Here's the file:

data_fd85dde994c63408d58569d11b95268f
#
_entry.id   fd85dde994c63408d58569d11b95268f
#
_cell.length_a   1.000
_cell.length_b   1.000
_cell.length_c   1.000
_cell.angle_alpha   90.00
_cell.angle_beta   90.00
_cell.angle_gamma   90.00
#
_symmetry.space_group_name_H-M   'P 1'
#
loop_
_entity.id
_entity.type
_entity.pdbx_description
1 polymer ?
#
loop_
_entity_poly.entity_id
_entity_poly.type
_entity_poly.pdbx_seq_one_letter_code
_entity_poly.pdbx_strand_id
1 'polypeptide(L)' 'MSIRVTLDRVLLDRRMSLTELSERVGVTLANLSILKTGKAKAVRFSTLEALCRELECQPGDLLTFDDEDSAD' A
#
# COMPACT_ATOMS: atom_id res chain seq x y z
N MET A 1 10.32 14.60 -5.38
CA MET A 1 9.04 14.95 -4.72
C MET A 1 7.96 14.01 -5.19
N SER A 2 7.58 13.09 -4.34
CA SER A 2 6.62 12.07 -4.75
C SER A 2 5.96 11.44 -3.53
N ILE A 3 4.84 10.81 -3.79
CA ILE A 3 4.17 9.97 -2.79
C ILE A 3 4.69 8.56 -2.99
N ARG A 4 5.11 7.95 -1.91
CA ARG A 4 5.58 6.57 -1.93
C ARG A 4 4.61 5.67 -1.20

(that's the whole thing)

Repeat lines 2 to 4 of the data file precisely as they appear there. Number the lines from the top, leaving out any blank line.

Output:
#
_entry.id   fd85dde994c63408d58569d11b95268f
#